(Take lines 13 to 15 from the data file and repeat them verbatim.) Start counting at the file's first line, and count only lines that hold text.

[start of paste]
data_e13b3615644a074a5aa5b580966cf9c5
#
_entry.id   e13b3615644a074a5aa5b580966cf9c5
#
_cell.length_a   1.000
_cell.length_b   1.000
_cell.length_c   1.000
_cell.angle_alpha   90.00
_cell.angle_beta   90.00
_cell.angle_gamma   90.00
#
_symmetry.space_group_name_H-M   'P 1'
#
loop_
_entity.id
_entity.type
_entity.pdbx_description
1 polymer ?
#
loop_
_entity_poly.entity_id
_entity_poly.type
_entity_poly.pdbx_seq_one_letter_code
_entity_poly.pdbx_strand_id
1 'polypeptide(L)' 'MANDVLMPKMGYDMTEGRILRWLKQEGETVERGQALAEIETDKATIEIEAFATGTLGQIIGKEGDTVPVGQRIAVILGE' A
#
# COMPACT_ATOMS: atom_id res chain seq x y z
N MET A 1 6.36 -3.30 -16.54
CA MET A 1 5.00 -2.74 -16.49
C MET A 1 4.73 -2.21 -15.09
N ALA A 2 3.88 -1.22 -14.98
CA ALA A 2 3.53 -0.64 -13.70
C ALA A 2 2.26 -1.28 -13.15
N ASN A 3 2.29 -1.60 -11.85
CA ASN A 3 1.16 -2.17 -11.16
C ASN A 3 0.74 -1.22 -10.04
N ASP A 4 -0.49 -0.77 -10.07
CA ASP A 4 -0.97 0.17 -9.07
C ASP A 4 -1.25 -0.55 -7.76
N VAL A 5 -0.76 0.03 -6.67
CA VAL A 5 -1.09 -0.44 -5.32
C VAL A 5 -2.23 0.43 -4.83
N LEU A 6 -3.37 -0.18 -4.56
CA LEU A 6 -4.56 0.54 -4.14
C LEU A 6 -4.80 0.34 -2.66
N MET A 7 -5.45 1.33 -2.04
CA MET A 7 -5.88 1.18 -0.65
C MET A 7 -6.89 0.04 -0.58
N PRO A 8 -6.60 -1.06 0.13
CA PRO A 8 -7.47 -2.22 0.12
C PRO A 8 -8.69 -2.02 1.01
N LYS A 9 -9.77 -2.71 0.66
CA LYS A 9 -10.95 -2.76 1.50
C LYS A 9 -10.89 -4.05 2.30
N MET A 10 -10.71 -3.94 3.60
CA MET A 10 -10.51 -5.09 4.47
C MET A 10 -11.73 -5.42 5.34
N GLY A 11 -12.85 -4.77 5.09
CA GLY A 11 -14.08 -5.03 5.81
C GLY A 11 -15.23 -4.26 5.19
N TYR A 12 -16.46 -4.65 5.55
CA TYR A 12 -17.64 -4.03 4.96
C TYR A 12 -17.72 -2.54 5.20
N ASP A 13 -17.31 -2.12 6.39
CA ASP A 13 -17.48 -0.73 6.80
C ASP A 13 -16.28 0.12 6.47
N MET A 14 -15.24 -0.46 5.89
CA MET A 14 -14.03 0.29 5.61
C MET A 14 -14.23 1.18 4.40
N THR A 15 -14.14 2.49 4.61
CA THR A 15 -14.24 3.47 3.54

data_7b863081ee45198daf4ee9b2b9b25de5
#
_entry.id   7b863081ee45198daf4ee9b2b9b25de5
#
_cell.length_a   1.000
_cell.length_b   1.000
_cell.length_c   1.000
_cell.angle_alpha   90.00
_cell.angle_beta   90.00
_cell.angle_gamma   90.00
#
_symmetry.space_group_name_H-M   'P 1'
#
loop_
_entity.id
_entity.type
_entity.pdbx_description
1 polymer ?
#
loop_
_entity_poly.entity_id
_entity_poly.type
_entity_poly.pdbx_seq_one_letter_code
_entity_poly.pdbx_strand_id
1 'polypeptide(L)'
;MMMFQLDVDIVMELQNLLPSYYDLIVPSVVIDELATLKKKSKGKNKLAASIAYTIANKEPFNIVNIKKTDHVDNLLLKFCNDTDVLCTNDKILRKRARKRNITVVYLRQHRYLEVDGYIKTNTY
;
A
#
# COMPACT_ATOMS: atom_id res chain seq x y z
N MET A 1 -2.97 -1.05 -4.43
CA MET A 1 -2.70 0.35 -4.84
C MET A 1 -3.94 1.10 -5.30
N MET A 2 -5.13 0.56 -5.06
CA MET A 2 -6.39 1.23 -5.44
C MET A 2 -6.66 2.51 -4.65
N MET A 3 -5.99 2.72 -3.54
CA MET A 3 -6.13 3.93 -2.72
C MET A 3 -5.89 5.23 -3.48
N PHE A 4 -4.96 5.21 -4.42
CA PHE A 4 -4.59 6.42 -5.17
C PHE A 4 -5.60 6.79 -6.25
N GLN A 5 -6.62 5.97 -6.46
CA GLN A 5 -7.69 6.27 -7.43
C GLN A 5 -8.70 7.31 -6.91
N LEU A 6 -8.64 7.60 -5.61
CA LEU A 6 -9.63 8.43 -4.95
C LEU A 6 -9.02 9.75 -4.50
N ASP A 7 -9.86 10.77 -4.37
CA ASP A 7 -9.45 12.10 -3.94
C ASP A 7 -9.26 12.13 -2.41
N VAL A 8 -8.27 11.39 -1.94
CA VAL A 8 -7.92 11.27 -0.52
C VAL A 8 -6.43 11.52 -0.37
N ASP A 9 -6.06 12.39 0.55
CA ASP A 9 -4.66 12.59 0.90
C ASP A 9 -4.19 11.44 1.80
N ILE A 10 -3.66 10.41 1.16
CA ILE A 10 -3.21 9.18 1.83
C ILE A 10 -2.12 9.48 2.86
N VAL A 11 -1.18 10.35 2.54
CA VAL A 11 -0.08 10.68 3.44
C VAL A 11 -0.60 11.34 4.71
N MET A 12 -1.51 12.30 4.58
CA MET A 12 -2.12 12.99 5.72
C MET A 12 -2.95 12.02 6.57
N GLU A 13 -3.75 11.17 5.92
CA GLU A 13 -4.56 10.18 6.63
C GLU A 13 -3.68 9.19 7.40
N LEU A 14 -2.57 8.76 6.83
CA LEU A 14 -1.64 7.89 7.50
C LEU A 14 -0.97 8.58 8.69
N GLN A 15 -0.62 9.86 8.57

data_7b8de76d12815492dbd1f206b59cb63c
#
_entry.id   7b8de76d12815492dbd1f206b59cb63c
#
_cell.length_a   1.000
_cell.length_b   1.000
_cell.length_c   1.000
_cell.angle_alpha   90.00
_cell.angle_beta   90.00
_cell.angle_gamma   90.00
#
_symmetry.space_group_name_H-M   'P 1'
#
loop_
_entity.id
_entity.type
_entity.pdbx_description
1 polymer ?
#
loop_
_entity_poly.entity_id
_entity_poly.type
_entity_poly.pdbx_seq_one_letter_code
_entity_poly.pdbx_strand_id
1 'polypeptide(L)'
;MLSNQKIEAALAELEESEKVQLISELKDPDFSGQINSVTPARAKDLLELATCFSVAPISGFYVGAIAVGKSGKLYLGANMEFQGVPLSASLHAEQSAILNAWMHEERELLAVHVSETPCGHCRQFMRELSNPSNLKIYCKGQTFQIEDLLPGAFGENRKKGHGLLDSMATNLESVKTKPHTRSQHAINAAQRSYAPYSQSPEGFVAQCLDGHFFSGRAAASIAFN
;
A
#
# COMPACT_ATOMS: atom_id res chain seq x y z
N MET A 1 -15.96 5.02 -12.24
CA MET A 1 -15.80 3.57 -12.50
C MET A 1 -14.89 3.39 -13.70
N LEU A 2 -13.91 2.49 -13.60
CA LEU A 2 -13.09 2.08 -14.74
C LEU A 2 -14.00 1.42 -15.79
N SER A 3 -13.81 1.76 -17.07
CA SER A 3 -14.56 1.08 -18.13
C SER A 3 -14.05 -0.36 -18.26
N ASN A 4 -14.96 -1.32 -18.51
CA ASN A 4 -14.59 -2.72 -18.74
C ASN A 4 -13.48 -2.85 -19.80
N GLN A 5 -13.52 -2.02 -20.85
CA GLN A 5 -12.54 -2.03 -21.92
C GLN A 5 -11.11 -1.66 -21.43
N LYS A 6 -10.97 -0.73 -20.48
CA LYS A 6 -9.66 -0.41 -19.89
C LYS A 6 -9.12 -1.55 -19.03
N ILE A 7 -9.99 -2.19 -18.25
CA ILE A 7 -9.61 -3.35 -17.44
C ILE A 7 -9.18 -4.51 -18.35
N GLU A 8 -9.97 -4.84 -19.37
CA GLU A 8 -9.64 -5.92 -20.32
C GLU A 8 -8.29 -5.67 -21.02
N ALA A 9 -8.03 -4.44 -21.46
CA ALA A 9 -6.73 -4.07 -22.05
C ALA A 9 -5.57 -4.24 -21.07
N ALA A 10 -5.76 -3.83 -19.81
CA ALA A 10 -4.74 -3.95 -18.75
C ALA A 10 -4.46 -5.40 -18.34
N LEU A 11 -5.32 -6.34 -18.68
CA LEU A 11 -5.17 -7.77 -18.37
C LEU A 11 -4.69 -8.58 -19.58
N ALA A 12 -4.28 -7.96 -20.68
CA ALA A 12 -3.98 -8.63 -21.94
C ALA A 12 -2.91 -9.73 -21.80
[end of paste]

#
loop_
_entity.id